Bishop appointments in China: Pope vs the Communist Party

February 08, 2018 08:01
It seems that the Catholic Church, with 2,000 years of history, has been outmaneuvered by a Communist upstart founded less than 100 years ago. Photo: Reuters/Xinhua

Ever since the Roman Catholic Church and China began a dialogue in the 1980s, it was known that, one day, the Vatican would have to decide what to do about the nation’s Catholic population, divided between those who had suffered persecution for remaining loyal to the pope and others who had joined the schismatic church created by the Communist Party of China, which did not recognize the authority of the pope but was subject to the sway of the party through the state-created Chinese Patriotic Catholic Association.

In the 1950s, shortly after the establishment of the People’s Republic of China, the country’s Communist rulers broke diplomatic ties with the Vatican, expelled or imprisoned its priests and missionaries, and decided that Chinese Catholics would follow the leadership of the Communist Party.

If the Communist Party refuses to make concessions, what would the Vatican do about those who stayed loyal to the pope and those who succumbed to Communist pressure?

Now, we have the answer.

According to widely published Vatican sources, Pope Francis has asked two bishops of the underground church to step aside so that they can be replaced by two others chosen by the Communist Party and whom the church had previously labeled illegitimate.

This is part of a pattern. In all seven bishops ordained despite the Vatican’s opposition, some of whom had been excommunicated, will now be legitimized by the Church, while those who had tenaciously clung to Rome as their spiritual leader are now being told to obey the pope and step aside for the Communist-selected bishops to take over.

The world’s oldest Christian institution, it seems, with 2,000 years of history, has been outmaneuvered by a Communist upstart founded less than 100 years ago.

The lesson the rest of the world is likely to learn is that it is useless to oppose the Communist Party if even the Catholic Church, with millennia of accumulated wisdom, in the end had to capitulate. In fact, the pope had to sacrifice those who had been most loyal to him, because that was the demand of the Communists.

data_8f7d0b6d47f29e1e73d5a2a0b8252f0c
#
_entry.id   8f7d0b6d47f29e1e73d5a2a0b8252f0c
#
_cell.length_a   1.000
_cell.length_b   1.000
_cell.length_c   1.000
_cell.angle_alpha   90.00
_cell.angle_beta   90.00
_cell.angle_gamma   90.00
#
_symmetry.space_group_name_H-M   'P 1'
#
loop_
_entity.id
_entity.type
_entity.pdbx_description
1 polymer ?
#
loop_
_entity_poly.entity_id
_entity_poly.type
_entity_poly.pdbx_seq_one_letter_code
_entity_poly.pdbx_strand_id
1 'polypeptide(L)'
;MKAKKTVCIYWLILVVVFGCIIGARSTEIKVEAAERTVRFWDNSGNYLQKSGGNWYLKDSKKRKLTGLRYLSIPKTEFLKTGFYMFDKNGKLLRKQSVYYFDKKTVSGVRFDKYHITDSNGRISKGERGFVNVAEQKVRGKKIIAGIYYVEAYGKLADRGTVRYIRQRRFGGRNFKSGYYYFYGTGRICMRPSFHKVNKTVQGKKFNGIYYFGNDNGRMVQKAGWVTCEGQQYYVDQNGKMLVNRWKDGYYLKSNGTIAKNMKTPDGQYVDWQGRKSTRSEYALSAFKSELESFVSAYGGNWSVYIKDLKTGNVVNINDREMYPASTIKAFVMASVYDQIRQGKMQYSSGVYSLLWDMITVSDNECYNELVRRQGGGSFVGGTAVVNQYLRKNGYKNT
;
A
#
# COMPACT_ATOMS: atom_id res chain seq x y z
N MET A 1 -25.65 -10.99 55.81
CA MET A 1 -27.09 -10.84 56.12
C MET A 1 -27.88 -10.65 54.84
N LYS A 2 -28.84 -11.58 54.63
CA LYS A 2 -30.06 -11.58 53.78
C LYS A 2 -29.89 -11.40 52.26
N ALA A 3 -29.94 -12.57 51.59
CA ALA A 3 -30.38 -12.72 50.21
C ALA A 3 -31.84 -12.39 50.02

One of the illegitimate bishops, Huang Bingzhang, was ordained bishop of Shantou, in Guangdong province, in 2011. He was told by the Vatican not to accept ordination at the hands of Fang Xinyao, president of the Chinese Patriotic Catholic Association, but did so nonetheless.

The Vatican announced his excommunication from the Church and expressed its appreciation of the “resistance” of bishops and other faithful to his illegitimate ordination. Among those who refused to take part in the ordination was Zhuang Jianjian, a priest who had been secretly ordained as bishop with the approval of the Vatican in 2006 and who was the leader of the underground church in the area.

Now, the pope’s emissaries have asked the 88-year-old Bishop Zhuang to resign so that Huang can be legitimized as the Catholic bishop of Shantou. His excommunication would be lifted and he would be recognized by the Vatican as the legitimate bishop.

Another case is that of Mindong in Fujian province, where the underground bishop is Guo Xijin and the official bishop is Zhan Silu. The Vatican asked Bishop Guo to demote himself to become an auxiliary bishop, assisting Zhan, who would be recognized as the legitimate bishop of Mindong.

According to Vatican reports, in future, the patriotic association – not the Vatican – will continue to nominate bishops, but the pope will have a “veto”. This is being presented as a victory.

But it is hard to see it as such. For one thing, the Vatican is giving in on all seven cases where it had objected to choices made by the party-led church. It is difficult to see how in future it will be able to “veto” bishops that have the blessings of the Communist Party.

This is not a case of rendering unto Caesar the things that are Caesar’s. The Communist Party has shown that, while it doesn’t believe in religion, it intends to make decisions that are fundamentally religious, even spiritual, in nature.

Already, the party has given itself the authority to decide who can be reincarnated in Tibetan Buddhism, even though party members are expelled if they believe in the religion.

The Church, by giving up the right to appoint bishops, is allowing agents of an atheistic government to determine who its shepherds in China will be, while casting aside those who had served it faithfully for decades. It is sad that almost decades of Communist rule have brought even the Catholic Church to its knees.

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Frank Ching opened The Wall Street Journal’s Bureau in China in 1979. He is now a Hong Kong-based writer on Chinese affairs.